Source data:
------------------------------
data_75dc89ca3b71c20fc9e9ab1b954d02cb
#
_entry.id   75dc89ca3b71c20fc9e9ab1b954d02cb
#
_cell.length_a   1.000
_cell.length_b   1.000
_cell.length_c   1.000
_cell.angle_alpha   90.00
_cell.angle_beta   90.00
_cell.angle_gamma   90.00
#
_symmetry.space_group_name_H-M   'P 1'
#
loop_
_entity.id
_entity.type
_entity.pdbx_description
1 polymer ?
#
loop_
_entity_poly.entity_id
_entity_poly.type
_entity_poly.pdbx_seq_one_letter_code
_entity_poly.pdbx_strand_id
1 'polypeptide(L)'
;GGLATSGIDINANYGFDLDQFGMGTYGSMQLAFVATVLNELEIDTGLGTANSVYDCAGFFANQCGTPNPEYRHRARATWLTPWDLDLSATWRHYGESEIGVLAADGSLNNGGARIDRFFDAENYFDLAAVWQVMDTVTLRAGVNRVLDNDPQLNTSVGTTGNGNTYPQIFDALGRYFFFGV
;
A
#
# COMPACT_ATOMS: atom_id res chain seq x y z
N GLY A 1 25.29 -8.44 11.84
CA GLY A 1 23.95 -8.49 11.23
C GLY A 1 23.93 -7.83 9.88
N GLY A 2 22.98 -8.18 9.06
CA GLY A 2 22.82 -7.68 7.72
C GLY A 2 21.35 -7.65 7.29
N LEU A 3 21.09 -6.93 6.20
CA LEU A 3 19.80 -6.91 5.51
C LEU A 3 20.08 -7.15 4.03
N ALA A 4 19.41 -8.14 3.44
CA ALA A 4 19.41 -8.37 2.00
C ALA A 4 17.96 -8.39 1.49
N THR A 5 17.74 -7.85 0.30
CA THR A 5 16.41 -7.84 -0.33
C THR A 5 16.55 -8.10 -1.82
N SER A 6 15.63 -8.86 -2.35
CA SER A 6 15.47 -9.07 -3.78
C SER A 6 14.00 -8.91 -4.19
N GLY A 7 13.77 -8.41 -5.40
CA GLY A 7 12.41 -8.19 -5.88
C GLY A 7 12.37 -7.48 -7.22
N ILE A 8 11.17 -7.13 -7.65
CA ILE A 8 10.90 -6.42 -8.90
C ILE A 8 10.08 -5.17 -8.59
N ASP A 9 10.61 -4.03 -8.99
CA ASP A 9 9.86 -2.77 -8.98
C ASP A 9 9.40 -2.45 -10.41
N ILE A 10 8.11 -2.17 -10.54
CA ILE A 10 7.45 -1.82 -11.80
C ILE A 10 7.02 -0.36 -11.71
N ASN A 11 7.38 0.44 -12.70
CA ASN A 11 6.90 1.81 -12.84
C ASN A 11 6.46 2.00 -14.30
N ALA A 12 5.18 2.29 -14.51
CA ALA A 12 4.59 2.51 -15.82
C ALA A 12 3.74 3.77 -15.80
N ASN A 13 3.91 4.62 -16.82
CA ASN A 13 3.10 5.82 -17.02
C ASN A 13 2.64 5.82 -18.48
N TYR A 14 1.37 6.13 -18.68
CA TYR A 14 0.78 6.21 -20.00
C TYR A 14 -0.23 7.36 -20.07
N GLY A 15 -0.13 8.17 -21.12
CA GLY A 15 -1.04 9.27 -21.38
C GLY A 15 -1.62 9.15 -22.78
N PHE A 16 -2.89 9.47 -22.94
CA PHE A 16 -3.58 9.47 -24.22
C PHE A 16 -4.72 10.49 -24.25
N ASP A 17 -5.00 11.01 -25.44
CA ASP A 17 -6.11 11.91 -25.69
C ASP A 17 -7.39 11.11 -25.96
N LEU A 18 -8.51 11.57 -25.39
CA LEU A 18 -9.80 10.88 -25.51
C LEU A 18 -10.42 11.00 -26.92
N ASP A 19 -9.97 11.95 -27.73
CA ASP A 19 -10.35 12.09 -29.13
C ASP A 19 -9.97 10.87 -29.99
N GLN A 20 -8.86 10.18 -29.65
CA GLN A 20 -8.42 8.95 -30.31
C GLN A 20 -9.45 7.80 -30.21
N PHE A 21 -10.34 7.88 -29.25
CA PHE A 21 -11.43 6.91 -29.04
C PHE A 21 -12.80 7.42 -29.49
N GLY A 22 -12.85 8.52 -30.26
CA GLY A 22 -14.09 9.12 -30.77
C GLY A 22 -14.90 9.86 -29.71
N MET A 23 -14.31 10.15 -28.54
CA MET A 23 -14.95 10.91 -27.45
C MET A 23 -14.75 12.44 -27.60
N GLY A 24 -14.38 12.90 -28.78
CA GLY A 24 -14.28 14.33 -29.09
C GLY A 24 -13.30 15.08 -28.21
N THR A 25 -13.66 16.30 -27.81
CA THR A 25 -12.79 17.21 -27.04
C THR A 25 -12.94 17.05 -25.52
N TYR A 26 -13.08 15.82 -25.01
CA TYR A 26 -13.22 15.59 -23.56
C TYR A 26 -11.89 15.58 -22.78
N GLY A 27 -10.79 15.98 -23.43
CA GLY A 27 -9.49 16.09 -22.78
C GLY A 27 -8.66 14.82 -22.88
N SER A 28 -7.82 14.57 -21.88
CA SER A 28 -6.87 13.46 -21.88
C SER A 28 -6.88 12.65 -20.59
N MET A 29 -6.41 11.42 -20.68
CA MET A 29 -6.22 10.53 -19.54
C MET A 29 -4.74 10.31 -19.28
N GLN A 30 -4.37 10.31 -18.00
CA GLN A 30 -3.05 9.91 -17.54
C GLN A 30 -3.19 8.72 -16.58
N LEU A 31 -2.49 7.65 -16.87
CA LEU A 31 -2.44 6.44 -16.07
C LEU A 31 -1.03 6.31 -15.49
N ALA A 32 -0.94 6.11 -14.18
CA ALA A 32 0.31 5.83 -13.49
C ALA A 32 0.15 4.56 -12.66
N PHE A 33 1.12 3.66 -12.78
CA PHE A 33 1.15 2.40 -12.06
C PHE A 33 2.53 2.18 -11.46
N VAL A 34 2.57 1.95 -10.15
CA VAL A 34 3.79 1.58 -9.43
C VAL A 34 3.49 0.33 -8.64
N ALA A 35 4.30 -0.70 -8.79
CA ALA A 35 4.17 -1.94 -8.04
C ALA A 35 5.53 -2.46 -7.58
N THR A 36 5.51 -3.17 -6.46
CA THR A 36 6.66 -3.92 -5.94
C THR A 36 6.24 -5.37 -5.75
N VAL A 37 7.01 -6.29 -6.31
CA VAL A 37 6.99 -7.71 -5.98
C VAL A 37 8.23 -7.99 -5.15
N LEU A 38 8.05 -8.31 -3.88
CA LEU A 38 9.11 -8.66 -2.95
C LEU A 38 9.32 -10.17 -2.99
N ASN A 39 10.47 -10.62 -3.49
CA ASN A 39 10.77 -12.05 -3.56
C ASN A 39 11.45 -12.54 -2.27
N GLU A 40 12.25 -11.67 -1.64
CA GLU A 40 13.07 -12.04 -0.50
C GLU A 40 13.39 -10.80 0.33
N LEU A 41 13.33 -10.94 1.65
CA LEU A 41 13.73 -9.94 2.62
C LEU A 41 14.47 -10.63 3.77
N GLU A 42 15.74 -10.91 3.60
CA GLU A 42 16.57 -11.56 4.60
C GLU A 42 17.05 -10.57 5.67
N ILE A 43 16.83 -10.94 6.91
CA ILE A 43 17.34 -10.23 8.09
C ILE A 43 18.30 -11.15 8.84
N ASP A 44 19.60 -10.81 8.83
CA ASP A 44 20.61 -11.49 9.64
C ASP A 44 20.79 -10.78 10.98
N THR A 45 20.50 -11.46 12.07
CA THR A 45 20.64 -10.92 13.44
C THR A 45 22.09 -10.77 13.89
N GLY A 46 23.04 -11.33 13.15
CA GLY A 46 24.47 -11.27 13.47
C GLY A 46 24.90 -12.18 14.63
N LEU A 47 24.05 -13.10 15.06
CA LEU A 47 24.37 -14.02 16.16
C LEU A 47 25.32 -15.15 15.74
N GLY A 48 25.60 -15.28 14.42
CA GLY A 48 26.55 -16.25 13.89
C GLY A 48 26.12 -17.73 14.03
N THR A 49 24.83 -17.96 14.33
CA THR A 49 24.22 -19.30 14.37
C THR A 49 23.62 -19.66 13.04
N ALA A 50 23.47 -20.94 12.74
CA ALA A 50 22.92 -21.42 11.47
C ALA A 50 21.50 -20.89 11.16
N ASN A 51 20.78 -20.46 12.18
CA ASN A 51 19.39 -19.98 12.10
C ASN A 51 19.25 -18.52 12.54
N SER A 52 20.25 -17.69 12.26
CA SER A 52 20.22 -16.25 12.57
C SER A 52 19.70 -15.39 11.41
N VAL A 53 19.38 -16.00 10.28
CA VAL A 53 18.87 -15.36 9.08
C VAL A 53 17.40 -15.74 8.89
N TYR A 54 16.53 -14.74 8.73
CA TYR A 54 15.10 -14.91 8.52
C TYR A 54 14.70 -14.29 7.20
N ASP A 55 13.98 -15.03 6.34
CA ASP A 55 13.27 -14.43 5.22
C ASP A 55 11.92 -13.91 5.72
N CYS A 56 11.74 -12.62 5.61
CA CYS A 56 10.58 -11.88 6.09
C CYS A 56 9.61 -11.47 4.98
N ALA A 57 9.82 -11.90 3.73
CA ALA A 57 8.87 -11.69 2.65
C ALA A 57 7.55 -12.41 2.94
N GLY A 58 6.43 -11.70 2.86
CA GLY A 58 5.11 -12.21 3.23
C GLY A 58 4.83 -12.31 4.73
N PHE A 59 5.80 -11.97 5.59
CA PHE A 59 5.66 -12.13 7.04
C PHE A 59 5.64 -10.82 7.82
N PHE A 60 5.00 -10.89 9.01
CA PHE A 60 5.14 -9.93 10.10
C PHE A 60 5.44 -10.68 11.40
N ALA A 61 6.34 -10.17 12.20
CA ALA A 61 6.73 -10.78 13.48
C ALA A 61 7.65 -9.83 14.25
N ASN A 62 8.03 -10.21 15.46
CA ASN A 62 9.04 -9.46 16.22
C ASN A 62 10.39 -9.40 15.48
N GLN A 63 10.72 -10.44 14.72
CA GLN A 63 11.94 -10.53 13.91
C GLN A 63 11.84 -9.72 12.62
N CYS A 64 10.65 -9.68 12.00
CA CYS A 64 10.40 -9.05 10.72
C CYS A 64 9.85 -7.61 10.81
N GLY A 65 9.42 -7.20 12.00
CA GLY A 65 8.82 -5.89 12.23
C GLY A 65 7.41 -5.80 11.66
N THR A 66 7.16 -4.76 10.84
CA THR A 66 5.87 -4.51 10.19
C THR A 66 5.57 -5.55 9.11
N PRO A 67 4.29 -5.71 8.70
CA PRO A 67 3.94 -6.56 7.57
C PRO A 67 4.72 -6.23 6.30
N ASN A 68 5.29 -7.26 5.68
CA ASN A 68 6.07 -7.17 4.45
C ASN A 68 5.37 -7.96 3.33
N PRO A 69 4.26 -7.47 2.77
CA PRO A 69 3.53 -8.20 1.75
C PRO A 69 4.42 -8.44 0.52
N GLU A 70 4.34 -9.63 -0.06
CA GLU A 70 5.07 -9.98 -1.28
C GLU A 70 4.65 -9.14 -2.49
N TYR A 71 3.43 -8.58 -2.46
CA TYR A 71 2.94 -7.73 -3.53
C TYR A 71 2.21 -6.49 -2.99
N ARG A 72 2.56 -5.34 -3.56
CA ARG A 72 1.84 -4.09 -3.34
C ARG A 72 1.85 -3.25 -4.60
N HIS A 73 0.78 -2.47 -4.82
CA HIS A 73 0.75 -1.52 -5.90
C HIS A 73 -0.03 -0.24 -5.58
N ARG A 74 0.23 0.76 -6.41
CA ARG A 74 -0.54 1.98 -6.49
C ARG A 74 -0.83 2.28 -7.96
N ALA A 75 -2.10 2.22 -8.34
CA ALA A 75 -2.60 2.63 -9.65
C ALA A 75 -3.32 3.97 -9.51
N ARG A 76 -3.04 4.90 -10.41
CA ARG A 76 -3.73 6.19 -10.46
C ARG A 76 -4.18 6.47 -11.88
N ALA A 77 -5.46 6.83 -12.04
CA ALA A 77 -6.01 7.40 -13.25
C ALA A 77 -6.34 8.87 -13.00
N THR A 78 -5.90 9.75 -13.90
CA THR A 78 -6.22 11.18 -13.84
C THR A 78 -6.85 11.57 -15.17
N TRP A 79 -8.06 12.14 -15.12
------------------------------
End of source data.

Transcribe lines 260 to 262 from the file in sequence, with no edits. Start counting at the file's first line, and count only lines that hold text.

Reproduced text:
CA ALA A 77 -6.01 7.40 -13.25
C ALA A 77 -6.34 8.87 -13.00
N THR A 78 -5.90 9.75 -13.90